Hello again Graham,
It’s been a while since I’ve updated you on our progress here in the Burchfiel Geography Building for incorporating the map collection into our geography curriculum. Last semester, we tried a pilot project by designing a hands-on exercise that was given to several of our World Geography courses that tested the students’ abilities to investigate the maps, search for key items on the maps, and answer questions about the maps that made them truly inspect the map that was hanging in front of them. In the box that will soon be arriving to your Madison Avenue office will be 229 graded map exercises -- each one was three pages long but some students opted to not print out the exercise to save paper and ink (an expensive commodity for our student body here). Being on the 4th floor here, I often hear a lot of activity in the nearby hallway and was pleased to be able to take a few photos of the students completing their map exercises. These are attached. The last image (IMG_1698) was taken just a few minutes ago!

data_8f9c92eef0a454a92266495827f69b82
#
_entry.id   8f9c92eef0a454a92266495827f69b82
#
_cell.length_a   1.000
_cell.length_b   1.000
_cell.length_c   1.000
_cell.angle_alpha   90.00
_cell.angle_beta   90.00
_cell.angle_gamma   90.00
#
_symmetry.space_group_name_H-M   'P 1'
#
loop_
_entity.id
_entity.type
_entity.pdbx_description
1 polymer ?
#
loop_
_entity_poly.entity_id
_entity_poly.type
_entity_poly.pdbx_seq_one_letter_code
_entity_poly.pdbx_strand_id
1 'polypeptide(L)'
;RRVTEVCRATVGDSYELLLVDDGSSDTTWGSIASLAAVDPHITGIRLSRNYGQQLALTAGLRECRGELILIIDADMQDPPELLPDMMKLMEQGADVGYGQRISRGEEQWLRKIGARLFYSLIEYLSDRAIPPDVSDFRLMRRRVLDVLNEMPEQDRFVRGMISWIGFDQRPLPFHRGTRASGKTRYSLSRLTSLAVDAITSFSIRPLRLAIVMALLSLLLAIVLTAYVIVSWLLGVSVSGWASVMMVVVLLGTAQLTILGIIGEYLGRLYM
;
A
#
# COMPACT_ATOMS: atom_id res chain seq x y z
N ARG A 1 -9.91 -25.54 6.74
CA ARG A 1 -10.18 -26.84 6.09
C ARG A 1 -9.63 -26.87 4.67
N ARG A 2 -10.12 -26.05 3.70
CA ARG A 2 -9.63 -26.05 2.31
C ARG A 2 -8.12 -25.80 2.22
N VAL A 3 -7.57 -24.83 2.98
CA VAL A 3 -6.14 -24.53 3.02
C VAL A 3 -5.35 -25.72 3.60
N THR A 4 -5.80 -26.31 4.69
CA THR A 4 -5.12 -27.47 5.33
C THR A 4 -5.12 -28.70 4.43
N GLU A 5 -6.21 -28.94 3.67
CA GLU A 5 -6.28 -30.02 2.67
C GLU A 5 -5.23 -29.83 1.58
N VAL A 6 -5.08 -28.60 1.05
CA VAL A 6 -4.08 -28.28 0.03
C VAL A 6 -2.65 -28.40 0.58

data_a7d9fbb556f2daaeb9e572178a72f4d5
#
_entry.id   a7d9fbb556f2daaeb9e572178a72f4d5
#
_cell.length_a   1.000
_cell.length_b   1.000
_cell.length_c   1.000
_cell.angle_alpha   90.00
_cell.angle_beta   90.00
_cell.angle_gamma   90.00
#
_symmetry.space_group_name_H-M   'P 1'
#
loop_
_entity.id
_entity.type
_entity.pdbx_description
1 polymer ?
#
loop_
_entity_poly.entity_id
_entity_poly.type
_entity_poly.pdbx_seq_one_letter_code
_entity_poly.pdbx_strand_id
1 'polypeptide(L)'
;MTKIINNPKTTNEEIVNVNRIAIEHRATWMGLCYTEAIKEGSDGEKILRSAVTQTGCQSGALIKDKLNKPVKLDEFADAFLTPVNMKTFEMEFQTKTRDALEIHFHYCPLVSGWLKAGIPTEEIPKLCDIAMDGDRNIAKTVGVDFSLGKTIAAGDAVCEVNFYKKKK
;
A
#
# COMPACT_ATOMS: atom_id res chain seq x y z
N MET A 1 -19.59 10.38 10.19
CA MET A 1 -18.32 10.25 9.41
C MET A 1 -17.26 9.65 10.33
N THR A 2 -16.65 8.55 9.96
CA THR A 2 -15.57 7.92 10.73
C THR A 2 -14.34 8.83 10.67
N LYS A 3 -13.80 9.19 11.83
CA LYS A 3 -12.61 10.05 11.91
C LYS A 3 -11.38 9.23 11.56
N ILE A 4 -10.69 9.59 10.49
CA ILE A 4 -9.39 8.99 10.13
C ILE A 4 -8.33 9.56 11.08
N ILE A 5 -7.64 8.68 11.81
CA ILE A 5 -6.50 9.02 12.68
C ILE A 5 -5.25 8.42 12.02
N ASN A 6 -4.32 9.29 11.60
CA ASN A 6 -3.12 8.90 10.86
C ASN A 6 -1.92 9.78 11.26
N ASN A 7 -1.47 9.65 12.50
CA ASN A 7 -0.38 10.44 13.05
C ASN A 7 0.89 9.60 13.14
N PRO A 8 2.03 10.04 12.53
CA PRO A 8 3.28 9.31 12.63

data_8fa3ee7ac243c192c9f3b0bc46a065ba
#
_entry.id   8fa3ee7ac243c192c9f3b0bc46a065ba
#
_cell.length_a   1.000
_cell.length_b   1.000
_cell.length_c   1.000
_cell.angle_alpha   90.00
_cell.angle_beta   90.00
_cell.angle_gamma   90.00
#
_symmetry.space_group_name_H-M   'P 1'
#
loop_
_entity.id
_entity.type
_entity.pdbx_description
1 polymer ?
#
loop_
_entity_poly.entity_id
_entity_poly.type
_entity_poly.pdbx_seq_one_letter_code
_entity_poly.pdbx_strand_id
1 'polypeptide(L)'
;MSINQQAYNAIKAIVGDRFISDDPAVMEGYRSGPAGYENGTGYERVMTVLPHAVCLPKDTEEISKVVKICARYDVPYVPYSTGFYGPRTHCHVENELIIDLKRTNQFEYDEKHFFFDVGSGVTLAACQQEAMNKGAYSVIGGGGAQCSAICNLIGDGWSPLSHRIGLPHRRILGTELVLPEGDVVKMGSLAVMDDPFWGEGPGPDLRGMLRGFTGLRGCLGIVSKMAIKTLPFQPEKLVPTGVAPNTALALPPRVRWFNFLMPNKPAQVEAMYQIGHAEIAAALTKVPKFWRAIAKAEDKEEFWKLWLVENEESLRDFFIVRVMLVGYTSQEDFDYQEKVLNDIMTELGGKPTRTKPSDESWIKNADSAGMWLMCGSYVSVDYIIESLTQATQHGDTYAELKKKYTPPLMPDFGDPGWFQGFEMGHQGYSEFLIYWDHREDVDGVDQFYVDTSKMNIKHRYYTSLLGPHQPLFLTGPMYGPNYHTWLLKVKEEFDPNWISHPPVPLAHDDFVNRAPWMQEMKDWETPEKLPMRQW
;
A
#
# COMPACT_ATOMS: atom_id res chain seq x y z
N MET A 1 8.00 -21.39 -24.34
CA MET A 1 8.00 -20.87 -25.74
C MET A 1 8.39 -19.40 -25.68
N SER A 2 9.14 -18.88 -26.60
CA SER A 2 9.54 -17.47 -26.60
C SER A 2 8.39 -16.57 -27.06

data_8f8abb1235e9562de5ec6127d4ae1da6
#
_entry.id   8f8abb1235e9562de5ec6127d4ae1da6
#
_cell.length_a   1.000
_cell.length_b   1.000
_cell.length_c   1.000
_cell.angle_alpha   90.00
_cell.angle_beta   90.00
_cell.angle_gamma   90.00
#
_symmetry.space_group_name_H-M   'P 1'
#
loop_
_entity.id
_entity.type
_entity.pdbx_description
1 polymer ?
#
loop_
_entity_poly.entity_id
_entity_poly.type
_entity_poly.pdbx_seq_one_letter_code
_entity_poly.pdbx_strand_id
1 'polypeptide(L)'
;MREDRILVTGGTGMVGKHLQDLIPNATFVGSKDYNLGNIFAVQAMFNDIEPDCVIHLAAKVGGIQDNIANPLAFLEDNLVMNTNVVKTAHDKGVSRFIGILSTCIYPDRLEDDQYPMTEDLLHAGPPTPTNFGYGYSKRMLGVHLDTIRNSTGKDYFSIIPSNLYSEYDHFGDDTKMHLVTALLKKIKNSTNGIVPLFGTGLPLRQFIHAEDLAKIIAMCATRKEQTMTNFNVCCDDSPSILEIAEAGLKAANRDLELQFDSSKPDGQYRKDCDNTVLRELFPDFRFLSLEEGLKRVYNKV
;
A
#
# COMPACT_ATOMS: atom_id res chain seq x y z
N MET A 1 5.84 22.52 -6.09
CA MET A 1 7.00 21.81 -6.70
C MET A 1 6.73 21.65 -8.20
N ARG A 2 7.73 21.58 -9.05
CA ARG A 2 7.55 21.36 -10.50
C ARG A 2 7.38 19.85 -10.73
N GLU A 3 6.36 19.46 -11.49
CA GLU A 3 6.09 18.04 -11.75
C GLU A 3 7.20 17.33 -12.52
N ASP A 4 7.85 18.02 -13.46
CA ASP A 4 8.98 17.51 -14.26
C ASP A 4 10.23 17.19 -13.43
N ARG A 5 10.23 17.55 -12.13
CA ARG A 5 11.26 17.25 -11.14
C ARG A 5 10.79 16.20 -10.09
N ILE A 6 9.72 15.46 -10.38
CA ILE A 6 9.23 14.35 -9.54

What I’ve noticed is that having students standing in front of the maps and intently analyzing them creates an “infectious” curiosity among students and others who visit our building! Once the students move on to other maps to answer their questions, others move in behind them to inspect and appreciate the maps, curious about what the original students were gazing at. I approached a married couple last week who were standing in front of one of the maps and asked them what made them curious, and they said that while they were waiting for their daughter to come out of her classroom, they noticed all these students peering intently at the maps and so they had to find out what was fascinating the students. Of course, I was elated. Once I explained to them more about the maps, they were very impressed by the overall collection.
I have to tell you, also, that a few times I’ve had to correct students because they thought they were looking simply at copies of maps. I then explained to the students that, no, these are all originals, in their original conditions, with original water colors, donated by generous patrons of the arts and supporters of geography, with some maps dating back to the 1600s and even 1500s. This resulted in big smiles and wow expressions.
Just so you know, Graham, I literally have to reference your two volumes on conifers almost daily! Thank you for your generous gift!
All for now, but more to come, I’m sure!
Dr. Henri D. Grissino-Mayer
Professor and Associate Department Head
Department of Geography
1000 Philip Fulmer Way
The University of Tennessee, Knoxville
Knoxville, Tennessee 37996-0925 USA